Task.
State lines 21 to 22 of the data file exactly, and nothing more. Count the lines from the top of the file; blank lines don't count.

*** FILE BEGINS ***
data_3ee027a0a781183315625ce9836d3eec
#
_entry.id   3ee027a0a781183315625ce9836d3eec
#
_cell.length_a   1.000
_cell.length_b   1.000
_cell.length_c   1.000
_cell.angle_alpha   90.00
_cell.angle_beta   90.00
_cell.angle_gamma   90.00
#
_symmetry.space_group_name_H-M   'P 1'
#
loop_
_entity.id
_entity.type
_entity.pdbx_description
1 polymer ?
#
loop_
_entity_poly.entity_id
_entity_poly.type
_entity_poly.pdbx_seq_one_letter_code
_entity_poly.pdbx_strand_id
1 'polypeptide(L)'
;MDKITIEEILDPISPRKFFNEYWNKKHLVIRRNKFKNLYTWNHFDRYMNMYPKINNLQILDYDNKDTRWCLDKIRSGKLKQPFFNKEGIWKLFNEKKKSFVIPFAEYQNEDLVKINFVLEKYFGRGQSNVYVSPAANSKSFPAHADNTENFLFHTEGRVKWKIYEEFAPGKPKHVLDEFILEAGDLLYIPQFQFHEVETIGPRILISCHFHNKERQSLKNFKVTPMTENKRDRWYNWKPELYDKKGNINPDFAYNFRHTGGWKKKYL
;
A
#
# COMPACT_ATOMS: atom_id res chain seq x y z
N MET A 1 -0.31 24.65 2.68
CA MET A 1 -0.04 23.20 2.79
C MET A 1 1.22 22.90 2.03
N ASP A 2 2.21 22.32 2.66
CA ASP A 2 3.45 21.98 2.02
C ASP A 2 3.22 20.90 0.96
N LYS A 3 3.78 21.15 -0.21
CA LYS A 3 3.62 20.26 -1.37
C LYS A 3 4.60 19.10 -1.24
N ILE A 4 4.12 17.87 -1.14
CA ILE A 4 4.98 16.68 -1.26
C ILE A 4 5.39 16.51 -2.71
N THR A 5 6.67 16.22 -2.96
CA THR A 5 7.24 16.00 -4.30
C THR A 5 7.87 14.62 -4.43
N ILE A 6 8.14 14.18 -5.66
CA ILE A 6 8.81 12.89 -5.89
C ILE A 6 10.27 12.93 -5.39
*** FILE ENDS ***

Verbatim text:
_entity_poly.entity_id
_entity_poly.type